Income inequality is the culprit in rising crime

Wasn’t it a breath of fresh air?

Chief Justice Sian Elias’s comments that we need to look at alternatives to putting more people behind bars was the opening of a door in a windowless bunker. It was a sudden relief after so long in the stultifying, claustrophobic atmosphere of irrational fear mongering which is our penal policy.

Her mild-mannered comments speak truth to foolishness. For too long discussion on penal policy has been dominated by populist politicians and the likes of the Sensible Sentencing Trust whose well-funded campaigns have fuelled public anxiety and driven the clamour for longer, harsher sentences.

Our main political parties are still competing to be the toughest on crime. The skewing of public debate has been extreme. The latest budget contained major cuts to such things as community education while funding for prisons increased.

Justice Minister Simon Power isn’t interested in the Chief Justice’s comments. He petulantly complained she was out of order and said it was the government’s job to make prison policy and the judiciary’s job to implement it. Fair enough in a dictatorship but a public contribution from an expert senior judge should be welcomed in a democracy.

A similar predictable reaction came from Act MP and Sensible Sentencing Trust legal advisor David Garrett. He says we should take our lead from the US and build more prisons and fill them with more prisoners. Instead of pushing comic-book penal policy he and Simon Power could learn from reading English authors Richard Wilkinson and Kate Pickett who have written a stunning little book called The Spirit Level.

They use data from the World Bank and official United Nations sources to examine the prevalence of major social problems in developed countries namely: violent crime, low education achievement, obesity, teenage pregnancy, mental health problems, drug use, etc. The authors compared the levels of these problems across the globe and have found that they are not related to poverty but to income inequality.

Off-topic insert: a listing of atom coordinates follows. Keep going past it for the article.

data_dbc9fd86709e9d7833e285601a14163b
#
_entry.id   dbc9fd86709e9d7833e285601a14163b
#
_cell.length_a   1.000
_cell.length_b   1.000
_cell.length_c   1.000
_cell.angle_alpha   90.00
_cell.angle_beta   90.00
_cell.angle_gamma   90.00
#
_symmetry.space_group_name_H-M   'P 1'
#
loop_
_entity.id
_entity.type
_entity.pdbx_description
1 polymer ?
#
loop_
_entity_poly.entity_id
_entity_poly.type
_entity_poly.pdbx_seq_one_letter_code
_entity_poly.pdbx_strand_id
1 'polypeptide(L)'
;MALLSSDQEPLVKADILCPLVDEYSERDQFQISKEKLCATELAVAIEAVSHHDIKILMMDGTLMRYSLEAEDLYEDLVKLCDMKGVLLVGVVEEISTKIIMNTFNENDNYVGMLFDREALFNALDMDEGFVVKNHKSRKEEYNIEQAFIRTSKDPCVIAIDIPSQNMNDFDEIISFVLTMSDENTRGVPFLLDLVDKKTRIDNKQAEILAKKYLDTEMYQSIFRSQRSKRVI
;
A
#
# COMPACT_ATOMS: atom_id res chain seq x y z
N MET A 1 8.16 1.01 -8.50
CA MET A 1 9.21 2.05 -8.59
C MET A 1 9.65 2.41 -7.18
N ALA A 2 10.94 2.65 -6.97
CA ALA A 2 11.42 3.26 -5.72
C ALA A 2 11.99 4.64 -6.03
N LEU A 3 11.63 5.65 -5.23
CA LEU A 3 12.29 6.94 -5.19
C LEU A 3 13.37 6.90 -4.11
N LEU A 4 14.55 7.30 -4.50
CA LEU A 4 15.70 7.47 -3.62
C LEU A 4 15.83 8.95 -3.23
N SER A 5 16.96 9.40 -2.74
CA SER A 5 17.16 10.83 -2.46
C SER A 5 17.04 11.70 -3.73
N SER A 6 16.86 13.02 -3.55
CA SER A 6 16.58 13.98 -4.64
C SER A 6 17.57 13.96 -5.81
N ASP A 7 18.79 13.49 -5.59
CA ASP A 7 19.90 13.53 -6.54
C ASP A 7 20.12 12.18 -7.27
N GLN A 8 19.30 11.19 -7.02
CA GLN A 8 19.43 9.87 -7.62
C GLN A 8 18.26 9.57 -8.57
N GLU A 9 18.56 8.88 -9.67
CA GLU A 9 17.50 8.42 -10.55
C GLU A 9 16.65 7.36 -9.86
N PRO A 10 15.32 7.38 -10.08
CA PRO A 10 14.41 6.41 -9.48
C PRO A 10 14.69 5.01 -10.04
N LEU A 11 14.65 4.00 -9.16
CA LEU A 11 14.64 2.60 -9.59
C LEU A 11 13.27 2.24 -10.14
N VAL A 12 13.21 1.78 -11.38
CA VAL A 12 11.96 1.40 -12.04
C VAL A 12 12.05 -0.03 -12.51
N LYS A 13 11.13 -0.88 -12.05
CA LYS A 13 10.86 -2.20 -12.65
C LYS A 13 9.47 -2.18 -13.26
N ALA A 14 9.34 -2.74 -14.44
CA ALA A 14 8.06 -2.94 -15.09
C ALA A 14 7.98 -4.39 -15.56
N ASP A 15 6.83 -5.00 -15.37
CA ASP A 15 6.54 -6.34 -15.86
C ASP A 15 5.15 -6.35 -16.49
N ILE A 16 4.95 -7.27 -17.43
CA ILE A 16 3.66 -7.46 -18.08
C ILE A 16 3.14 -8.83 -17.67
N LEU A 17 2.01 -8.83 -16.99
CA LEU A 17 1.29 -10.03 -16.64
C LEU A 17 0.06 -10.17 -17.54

They pull together the results from a wide range of international research by sociologists and psychologists and provide a clear and compelling analysis as to why countries such as New Zealand have become broken with debilitating social problems. The correlation between each social problem and the level of income inequality in each country is startling. Countries with higher income inequality, such as the USA and New Zealand, have much deeper social problems. New Zealand stands out in a way that makes a mockery of our history.

The book tells us what most of us know intuitively: The rise in social problems over the past 25 years is related to the dramatic increase in income inequality over the same period. The rich are getting richer while the poor languish in relative poverty and develop the negative social statistics with which we are familiar.

When it comes to violent crime such as murder, the link to income inequality is dramatic and inescapable. The US is high on both counts and New Zealand is racing to catch up.

Garrett points to what he says has been a drop in violent crime in the US after the country began heavier sentencing. However the drop he talks about from the peak in the early 1990s is related to the period when income inequality decreased somewhat during the Clinton years in the White House. During George Bush’s reign inequality and crime went back on the increase.

The US which has had more experience of prisons than any other country (it has four times the incarceration rates of other developed countries) has learnt the least. There is nothing to emulate here. The consensus amongst prison experts worldwide is that prison as a deterrent doesn’t work and we know prisons don’t produce the outcomes we want. It seems clear it is high conviction rates which have the greatest impact reducing crime rather than long prison sentences.

Surely the last thing we want to do is follow the US path whereby in 2004 there were 360 people in California serving life sentences for shoplifting.

Prominent and respected American criminologist John Irwin says prison is generally believed to have four “official” purposes – retribution for crime committed, deterrence, incapacitation of dangerous criminals and rehabilitation. However he says three other “unofficial” purposes have shaped America’s prison policy. These are what he calls class control – the need to protect honest middle-class citizens from the dangerous criminal underclass, scapegoating – diverting attention away from more serious social problems caused by growing inequalities in wealth and income and using the threat of criminal activity for political gain.

Irwin could easily have been writing about New Zealand.

It’s been pleasing to see the reaction to Sian Elias’s comments has not been as negative as one might have thought. There is a vein of commonsense that runs through New Zealand and it’s to be hoped the real cause of rising crime, high income inequality, will be openly debated. But for the moment just savour the sweet smell of oxygen before Garrett and Power do their best to slam the bunker door shut once more.

ENDS

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